dandelion fritters – give these a try!

29 Apr

Inspired by out adventures with Fergus last week on our last trip to the allotment The Man and I were on the look out for anything edible that we had previously considered a weed! It’s been a real eye opener, and I feel I can justify my lazy attitude now, I’m just growing alternative crops, not encouraging weeds! We grow dandelions almost as well as we grow nettles, and at least they have the advantage of being pretty! Shallow? Me?

Pretty yes, and tasty too! Dandelion leaves are edible, we tasted them when we were out foraging,  they were too bitter for me, but I’d encourage you to try them and see. The flowers and stems are also edible. We ate the flower petals scattered over a salad, but Fergus also suggested a savoury tempura treatment and many web sites suggest adding honey or maple syrup which is where this idea came from.

First pick your flowers; legally you need permission from the land owner before you pick anything, as ours came from our allotment they are fair game. Also you need to be careful not to pick too close to roads, anywhere that has been sprayed with chemicals or peed on by dogs etc! Boring maybe, but I felt I should say it.  When picking, leave enough of the stem to act as a handle when cooking and eating, think of them as a floral lolly pop.

For the batter I used a drop scone batter; you will have some left over, but you can make pancakes the next day which is no bad thing.


As many dandelion flowers as you wish.

125 g self-raising flour, 2 tsp caster sugar, 1 egg beaten, 1 tbsp melted butter, 150 ml milk, 4 tbsp sunflower oil. Other batters will also work just as well.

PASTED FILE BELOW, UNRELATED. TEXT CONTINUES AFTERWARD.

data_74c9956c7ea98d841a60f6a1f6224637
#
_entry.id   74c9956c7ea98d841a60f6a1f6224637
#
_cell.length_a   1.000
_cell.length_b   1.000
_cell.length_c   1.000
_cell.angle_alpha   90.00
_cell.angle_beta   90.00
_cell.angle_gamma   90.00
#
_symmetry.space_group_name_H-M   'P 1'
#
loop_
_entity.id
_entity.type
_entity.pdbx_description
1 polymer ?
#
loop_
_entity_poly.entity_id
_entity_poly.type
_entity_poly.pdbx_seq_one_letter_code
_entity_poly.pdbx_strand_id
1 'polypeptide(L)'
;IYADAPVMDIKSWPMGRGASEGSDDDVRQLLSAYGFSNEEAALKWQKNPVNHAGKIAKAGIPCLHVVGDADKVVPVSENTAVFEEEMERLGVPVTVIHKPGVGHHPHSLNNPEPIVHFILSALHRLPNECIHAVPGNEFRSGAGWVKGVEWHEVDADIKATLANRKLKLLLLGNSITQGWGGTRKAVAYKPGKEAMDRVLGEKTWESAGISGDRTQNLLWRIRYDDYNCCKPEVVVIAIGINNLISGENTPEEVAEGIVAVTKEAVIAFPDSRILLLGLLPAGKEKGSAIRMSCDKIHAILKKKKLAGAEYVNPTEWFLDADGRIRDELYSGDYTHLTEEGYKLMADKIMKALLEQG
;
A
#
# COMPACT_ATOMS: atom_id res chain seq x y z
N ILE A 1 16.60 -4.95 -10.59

Runny honey, maple syrup, golden syrup *sauce of your choice.

Dunk the blooms in the batter and shallow fry in hot oil until browned and crisp. Serve together, the stems will act as a handle. I think they look incredibly pretty too!

Dip in chosen sauce or syrup and enjoy!

You should experience a range of tastes and textures, sweet syrup, crispy batter, soft petals and then a slight bitter finish. The Man and I ate them up with relish and they are certainly and accessible and tasty way to begin experimenting with foraged food. Also, like the nettle pesto, I find a certain satisfaction in finding a use for something I’d otherwise consider a nuisance.


One Response to “dandelion fritters – give these a try!”

  1. Maria May 6, 2011 at 5:51 pm #

    My grandmother used to send us out into the yard to pick dandelion leaves and she would make salads with them. I was too young at the time to remember if I liked them. She is almost 99 years old now and wait until I tell her that you can fry up the dandelion flower. She is going to love this!!!

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